Monday, June 05, 2023 |
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Residents provide saliva samples for COVID-19 testing by TrueCare24 held Jan. 31 at Spencer Kalani Schutte District Park in Waimea. (Chelsea Jensen/West Hawaii Today)
Hawaii County officials said Tuesday they are satisfied with the performance of TrueCare24 Inc., the company contracted for county-sponsored COVID testing, despite reports of lost tests and late results.
TrueCare24 Inc. was the low bidder for the county contract at $1,500 per hour and $44 per test. Between Oct. 12, 2021, and Monday, the company performed 20,781 tests islandwide at a cost of $2.036 million, which is being covered by Federal Emergency Management Agency funds.
Despite those numbers, the company, which listed a Tampa, Florida, address on its documents, has come under fire for failing to abide by a 48-hour turnaround requirement as specified in its contract with the county, in addition to losing over 400 tests collected during an event held Jan. 7 at Old Kona Airport Park in Kailua-Kona.
Hamakua Councilwoman Heather Kimball called for presentations Tuesday before the council Committee on Parks and Recreation and Public Safety after receiving phone calls from members of the community concerned with testing challenges.
“Either they were tested and not getting results back or they were taking four or five days,” said Kimball of the complaints she received.
Representatives from Hawaii County Civil Defense and the Department of Finance each provided a report to the panel and answered questions from the members.
“If you look at the scale, from October, November and the early part of December was pre-omicron levels. By and large, testing was within their contracted number of 48 hours. I can’t say they all were, but the great majority was,” Tom Olson, logistics and finance officer at Civil Defense, explained.
He said a lot of the tests conducted in which results were not provided within 48 hours came amid the ongoing surge in COVID-19 cases driven by the omicron variant.
“There were overwhelming demands placed on the vendor. There was a lot of demand for testing, which was pushing back result timeframes,” Olson said.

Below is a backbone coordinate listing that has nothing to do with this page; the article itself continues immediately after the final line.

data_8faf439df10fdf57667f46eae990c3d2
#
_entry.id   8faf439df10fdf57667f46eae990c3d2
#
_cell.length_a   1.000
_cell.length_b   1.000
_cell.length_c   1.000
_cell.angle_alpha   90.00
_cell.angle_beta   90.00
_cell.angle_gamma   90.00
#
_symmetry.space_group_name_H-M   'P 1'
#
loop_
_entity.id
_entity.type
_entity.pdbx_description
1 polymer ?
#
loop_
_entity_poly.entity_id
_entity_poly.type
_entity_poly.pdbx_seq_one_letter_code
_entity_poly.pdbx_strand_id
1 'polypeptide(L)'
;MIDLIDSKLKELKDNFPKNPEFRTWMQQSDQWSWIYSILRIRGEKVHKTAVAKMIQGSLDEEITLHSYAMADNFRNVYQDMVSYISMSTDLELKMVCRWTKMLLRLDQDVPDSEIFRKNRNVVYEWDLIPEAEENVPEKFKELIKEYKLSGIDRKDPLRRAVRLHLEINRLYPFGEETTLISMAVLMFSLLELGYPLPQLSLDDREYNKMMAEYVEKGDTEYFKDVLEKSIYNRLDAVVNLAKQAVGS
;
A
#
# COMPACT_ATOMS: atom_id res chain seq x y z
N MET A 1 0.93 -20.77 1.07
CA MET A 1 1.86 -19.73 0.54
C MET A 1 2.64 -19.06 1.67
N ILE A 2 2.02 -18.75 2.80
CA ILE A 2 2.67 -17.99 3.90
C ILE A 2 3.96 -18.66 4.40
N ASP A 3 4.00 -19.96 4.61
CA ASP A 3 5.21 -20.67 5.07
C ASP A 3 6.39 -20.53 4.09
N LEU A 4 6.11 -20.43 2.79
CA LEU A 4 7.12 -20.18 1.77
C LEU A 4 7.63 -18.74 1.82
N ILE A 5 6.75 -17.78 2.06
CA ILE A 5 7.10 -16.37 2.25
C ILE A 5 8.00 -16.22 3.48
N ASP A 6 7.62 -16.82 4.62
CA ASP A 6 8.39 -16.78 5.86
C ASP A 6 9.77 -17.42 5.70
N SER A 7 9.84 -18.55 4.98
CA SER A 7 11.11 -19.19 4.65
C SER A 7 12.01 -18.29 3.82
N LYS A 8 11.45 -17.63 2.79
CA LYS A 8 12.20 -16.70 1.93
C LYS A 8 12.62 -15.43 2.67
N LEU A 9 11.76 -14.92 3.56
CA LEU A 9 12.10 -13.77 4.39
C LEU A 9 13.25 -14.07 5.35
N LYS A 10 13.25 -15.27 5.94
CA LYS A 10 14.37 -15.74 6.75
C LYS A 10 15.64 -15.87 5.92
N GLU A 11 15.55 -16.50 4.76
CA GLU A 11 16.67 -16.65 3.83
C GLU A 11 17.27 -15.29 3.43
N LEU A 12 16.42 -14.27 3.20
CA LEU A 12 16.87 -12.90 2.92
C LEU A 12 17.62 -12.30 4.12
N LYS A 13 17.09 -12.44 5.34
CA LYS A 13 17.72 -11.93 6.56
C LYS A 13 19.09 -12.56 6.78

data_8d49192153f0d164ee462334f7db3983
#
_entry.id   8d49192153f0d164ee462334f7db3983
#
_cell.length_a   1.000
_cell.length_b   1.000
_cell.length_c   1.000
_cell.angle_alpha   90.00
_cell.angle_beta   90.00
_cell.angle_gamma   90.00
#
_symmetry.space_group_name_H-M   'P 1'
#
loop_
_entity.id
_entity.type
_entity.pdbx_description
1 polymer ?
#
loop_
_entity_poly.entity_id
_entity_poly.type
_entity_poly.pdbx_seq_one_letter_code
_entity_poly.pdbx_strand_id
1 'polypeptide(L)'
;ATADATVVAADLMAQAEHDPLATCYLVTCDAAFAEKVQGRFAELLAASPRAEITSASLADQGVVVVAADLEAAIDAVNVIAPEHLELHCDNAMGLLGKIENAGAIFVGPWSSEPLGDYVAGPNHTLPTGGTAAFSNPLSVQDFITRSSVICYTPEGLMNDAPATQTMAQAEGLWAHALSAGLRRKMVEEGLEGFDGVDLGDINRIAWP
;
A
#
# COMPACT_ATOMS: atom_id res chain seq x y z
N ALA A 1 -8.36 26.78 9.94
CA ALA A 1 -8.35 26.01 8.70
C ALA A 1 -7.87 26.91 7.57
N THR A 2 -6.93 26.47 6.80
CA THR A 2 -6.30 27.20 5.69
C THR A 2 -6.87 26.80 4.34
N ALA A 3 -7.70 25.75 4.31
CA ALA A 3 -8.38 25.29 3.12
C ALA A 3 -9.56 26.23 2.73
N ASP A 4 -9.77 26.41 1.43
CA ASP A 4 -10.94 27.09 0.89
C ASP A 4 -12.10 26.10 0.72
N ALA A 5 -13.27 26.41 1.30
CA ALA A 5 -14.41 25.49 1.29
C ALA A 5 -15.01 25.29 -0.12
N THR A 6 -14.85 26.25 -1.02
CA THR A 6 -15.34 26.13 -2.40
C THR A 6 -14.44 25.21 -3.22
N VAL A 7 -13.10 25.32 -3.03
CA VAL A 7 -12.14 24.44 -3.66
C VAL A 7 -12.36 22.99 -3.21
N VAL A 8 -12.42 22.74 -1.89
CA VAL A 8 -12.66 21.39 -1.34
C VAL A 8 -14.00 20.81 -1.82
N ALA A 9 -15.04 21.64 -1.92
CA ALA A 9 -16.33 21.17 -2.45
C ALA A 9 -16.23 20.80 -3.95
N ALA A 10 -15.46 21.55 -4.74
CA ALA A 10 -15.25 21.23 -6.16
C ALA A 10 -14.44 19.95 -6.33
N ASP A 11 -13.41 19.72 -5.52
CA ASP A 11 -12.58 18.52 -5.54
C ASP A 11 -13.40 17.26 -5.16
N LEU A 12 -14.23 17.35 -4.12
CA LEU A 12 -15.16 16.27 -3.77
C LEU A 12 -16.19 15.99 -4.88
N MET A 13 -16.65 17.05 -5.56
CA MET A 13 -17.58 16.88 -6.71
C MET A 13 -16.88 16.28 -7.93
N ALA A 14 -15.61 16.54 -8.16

The company, he said, acknowledged “there were stresses on the system” and that “a lot of procedures” were put in place. Olson said the county has reviewed the procedures, but did not elaborate during Tuesday’s presentation.
“On Jan. 6, we noticed things were getting better, but then we had another surge and noticed it was greater than 48 hours,” he said. “Right now, they have put a lot of processes in place and since Jan. 28 they have had 17 events where all but three tests came back in the timeline.”
Olson said TrueCare24 also stated that results returned more than 48 hours after the sample was collected were late because typically the samples had to be re-run through the Phoenix-based lab due to an inconclusive result.
“They are working on communication now to a client if they have an inconclusive test,” he said.
Olson said at this time, TrueCare24 has met all of the standards in the contract, so the county is satisfied with their performance.
Kimball countered, saying since the contract specified all test results had to be returned in 48 hours, meaning the vendor has not met the conditions of the contract.
“If they are contractually obligated to get results back in 48 hours, we need to hold their feet to the fire,” Puna Councilwoman Ashley Kierkiewicz later added.
Hawaii County Civil Defense Administrator Talmadge Magno said the delays were legitimate because if it’s a test that is invalid, the company is trying to run it a second time.
He assured the council that the “majority” of test results are within the 48 hours, but did not provide a figure.
Kierkiewicz asked what the county is going to do to make sure TrueCare24 is holding up to contractual obligations.
“Unfortunately during the peak of omicron, the entire industry, there were shortages of kits, labs were overwhelmed, the whole system was taxed. I understand the issues it creates in out community,” said Magno. “We keep pushing them to comply with the contract. We will keep monitoring that they do.”
Finance Director Deanna Sako said tests that do not meet the 48-hour contractual deadline are still being paid. However, the county did not pay for any of the 407 tests that were lost were in January.
When asked what level of breach would be required to get out of the contract, Sako said significant changes to the contract would require it to be put out to bid again, but was confident with the vendor.
“We are working with them to get faster turnaround time. We are on top of it,” she said.
Hilo Councilman Aaron Chung wondered why test results were being sent to a mainland lab, creating another potential delay in getting results.
“It would behoove the county to have lab testing done on island. When we are talking 48-hour turnaround, it is a long time. A lot can happen in 48 hours,” he said. “People’s lives are on hold for 48 hours. Some smaller scale places on the island are getting two- to three-hour turnaround. If we could get something like that it would be terrific for our island.”
Magno said under the previous administration, the county supported Clinical Labs with additional analyzers.
“DOT (Department of Transportation) payed for a Panther Analyzer, which has a test capacity of 1,000 tests per day. Who the vendors choose to contract with for their testing, it’s up to them,” he said. “Perhaps in the next go around, we can put that into the contract that you have to have an in-state or on-island, but at this point it is not in the contract.”
TrueCare24 did not have a representative present at Tuesday’s meeting, nor has it responded to West Hawaii Today’s recent requests for comment on testing on the Big Island.
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